Are Smaller Releases the Way Forward for Triple-A Publishers?

More Smaller Releases Please!

The scope of games is at an all-time high. Developers look to push the boundaries of the medium with larger maps, new mechanics and a ton of content. With such lofty goals, more time is required resulting in longer periods between releases. Due to the high expectations on the shoulders of mammoth publishers, should they shift their efforts to smaller experiences rather than just sprawling epics?

A New Take

It is only natural for games to take longer to develop. The sheer scale of modern titles requires years to achieve the end product, but why not counter this with smaller releases in the interim? This has proven to be popular with titles like Spider-Man: Miles Morales, Like a Dragon: Gaiden and Uncharted: Lost Legacy. All of these expand the universe in meaningful ways and offer a shorter narrative that prepares you for the next big release. 

Whereas Spider-Man: Miles Morales sets the scene for the sequel, Lost Legacy told its own story and experimented with gameplay elements which makes it a unique entry in the franchise. While it does tread the fine line between a standalone expansion and DLC, these shorter, self-contained games offer developers the chance to develop ideas and offer new insight into much-loved characters.

Surely these make business sense too? Using an existing engine to offer a new experience would reduce the time required to create the product. While Rockstar has been relying on the astounding success of Grand Theft Auto 5’s online component, their other offerings have been lackluster. Rather than focus on re-releases, a new tale in the world of Red Dead Redemption would have made millions and would appease fans who have become frustrated by the lack of content from Sam Houser’s establishment.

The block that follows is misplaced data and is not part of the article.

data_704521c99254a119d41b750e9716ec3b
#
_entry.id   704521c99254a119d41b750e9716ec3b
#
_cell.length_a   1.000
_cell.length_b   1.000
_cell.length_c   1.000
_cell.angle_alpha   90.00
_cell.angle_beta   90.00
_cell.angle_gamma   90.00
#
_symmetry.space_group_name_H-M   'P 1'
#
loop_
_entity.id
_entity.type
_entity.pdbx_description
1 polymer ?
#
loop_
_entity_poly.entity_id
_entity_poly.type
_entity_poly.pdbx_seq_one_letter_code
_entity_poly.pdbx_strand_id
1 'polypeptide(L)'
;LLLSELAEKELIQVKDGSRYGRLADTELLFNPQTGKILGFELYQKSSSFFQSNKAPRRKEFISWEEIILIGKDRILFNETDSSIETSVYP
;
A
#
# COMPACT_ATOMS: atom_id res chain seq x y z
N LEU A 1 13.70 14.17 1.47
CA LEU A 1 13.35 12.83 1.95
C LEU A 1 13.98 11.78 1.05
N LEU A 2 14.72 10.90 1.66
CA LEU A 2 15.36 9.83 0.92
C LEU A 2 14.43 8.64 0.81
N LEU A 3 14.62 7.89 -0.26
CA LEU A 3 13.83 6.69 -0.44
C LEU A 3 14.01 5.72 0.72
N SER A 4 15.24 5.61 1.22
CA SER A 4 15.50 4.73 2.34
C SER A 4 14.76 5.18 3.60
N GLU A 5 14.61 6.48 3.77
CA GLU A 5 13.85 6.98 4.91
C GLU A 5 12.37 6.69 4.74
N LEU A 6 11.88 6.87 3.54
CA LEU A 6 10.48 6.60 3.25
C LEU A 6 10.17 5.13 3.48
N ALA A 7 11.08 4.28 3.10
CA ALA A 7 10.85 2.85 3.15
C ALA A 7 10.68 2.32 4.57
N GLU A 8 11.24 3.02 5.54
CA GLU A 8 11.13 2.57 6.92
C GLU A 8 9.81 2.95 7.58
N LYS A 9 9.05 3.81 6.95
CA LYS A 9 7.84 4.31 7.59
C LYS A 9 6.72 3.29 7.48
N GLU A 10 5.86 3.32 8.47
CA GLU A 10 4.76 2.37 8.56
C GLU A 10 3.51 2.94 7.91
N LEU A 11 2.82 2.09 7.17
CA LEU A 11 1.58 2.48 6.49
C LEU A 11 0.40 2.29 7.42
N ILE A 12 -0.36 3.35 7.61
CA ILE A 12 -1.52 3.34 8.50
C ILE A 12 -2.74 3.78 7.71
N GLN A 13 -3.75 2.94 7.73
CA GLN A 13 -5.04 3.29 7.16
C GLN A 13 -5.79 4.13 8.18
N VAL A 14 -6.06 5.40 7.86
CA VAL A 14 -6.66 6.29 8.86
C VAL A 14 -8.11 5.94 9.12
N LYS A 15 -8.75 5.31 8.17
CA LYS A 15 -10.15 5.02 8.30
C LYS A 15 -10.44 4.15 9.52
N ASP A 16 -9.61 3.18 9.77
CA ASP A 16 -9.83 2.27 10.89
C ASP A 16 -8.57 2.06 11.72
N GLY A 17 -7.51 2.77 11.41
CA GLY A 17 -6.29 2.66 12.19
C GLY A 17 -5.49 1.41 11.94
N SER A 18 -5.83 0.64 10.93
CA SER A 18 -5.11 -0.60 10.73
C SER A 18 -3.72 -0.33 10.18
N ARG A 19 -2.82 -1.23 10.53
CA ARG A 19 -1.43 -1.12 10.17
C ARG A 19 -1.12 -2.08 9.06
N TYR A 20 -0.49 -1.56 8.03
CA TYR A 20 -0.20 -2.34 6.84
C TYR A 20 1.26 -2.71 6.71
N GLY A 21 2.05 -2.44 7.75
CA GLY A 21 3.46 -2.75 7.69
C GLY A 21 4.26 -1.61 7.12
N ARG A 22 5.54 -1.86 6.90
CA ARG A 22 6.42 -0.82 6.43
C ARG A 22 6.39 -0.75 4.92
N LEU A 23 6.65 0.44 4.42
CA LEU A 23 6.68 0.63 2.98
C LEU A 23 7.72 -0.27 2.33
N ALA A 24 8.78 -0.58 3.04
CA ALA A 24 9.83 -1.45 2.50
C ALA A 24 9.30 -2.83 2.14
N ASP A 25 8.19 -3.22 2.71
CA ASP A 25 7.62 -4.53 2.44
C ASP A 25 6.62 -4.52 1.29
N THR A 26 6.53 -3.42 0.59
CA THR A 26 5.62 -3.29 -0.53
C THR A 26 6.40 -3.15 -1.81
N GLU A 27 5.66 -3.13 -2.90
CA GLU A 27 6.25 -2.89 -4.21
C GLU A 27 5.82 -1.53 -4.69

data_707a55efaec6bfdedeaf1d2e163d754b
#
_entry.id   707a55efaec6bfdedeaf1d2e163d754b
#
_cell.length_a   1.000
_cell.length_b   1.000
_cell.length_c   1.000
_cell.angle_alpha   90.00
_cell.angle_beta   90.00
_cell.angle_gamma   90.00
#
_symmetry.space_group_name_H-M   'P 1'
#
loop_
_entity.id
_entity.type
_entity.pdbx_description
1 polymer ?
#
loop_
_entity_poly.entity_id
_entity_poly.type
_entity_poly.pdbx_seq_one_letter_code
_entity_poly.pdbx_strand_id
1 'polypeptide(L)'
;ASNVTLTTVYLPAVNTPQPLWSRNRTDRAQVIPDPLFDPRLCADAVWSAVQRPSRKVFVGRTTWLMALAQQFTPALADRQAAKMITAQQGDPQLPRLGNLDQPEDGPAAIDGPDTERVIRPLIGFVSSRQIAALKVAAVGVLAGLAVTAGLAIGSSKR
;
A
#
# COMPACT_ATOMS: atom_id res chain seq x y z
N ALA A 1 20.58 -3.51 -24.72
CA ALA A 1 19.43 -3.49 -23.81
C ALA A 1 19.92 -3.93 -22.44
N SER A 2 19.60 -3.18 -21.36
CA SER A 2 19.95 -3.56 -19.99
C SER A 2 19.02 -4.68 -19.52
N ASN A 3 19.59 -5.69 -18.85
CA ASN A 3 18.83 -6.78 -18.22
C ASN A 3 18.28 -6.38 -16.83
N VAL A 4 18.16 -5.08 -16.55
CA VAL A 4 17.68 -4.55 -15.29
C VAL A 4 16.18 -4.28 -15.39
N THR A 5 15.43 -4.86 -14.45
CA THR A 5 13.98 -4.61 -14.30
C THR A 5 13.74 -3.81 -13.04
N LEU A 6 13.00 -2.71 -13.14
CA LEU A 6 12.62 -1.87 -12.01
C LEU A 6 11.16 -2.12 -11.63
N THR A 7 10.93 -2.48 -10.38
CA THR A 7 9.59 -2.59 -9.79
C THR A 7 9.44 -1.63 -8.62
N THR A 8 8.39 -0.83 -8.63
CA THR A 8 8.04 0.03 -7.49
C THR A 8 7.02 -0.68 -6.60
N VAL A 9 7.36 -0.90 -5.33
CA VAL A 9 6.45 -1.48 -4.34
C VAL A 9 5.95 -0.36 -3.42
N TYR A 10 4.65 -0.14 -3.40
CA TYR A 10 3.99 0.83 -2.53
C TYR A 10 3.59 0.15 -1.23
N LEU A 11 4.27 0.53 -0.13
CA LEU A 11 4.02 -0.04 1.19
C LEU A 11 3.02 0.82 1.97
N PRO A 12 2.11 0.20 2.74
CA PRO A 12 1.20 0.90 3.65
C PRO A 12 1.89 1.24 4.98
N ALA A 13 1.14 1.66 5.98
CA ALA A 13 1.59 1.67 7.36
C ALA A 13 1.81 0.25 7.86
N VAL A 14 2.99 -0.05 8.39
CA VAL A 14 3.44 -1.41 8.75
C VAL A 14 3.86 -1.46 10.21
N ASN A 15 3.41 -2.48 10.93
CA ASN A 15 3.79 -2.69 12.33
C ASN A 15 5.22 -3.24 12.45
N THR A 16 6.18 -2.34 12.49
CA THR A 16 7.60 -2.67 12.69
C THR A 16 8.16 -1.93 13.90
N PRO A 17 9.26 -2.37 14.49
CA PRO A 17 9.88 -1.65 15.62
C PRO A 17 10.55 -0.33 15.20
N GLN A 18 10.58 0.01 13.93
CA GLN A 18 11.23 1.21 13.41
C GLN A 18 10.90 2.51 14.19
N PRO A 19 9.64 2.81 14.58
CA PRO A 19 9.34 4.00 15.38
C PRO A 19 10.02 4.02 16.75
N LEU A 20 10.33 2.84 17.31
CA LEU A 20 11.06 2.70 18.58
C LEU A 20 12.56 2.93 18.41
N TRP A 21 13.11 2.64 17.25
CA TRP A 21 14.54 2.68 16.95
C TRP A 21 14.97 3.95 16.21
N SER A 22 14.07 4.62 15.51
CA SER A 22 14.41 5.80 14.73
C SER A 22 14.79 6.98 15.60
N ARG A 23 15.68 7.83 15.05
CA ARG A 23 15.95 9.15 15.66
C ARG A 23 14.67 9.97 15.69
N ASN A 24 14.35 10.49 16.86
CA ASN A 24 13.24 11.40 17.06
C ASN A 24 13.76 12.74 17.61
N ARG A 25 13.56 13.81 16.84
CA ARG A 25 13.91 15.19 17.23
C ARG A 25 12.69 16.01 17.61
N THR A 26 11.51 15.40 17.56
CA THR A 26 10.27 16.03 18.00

We Need Time

Sony has been creating masterpieces with almost every release, however, these are few and far between. Would it not make sense to delve into smaller releases? To support the increasingly longer production periods, why not get smaller teams to work on other alternate releases? While there’s an argument that this could result in lower-quality products, each team that has given this a go has created memorable titles. Far Cry’s Blood Dragon added character to a franchise that was stuck in a formula, Dead Rising 2: Case West brought back a fan favorite and Alan Wake’s American Nightmare expanded the lore of the world. While these games didn’t alter the landscape of the industry, they were brilliant stop-gap releases that kept the franchise relevant.

There are so many games to play and not enough time to do so. That’s why I welcome smaller titles. Sometimes it can be daunting when you hear about the number of hours it can take to complete a game so having a shorter runtime but with high production values is appealing. Ubisoft for example stripped away the fat off the Assassin’s Creed games to release their best title in years. Valhalla and Odyssey were too long and packed with filler missions and moments of grind. Mirage, although not perfect, captures the notion of being in a bustling city and taking out a target. The smaller map, refined tale and smaller runtime breathed new life into a tired franchise.

Where Now?

If more developers and publishers adopt this model, there are endless possibilities. I’m sure Santa Monica is already working on their next masterpiece but going off their last few releases, we can assume that we won’t be playing it until 2026! In the interim, wouldn’t a short story with Angrboda as the leading character be an incredible appetizer for what’s to come in the third entry of the Norse story? Naughty Dog’s expansion of The Last of Us with Left Behind was an incredible and memorable tale that showcased new aspects of the character. If more companies opt to focus on standalone expansions then we get more bite-sized experiences that will fill the void between blockbuster releases.

What are your thoughts about this? Do you agree with what I think or do you think this is a ridiculous idea? What would you like to see from triple-A developers? Let us know in the comments below or on Facebook or Twitter, and don’t forget to subscribe to us on YouTube for more great video game content.

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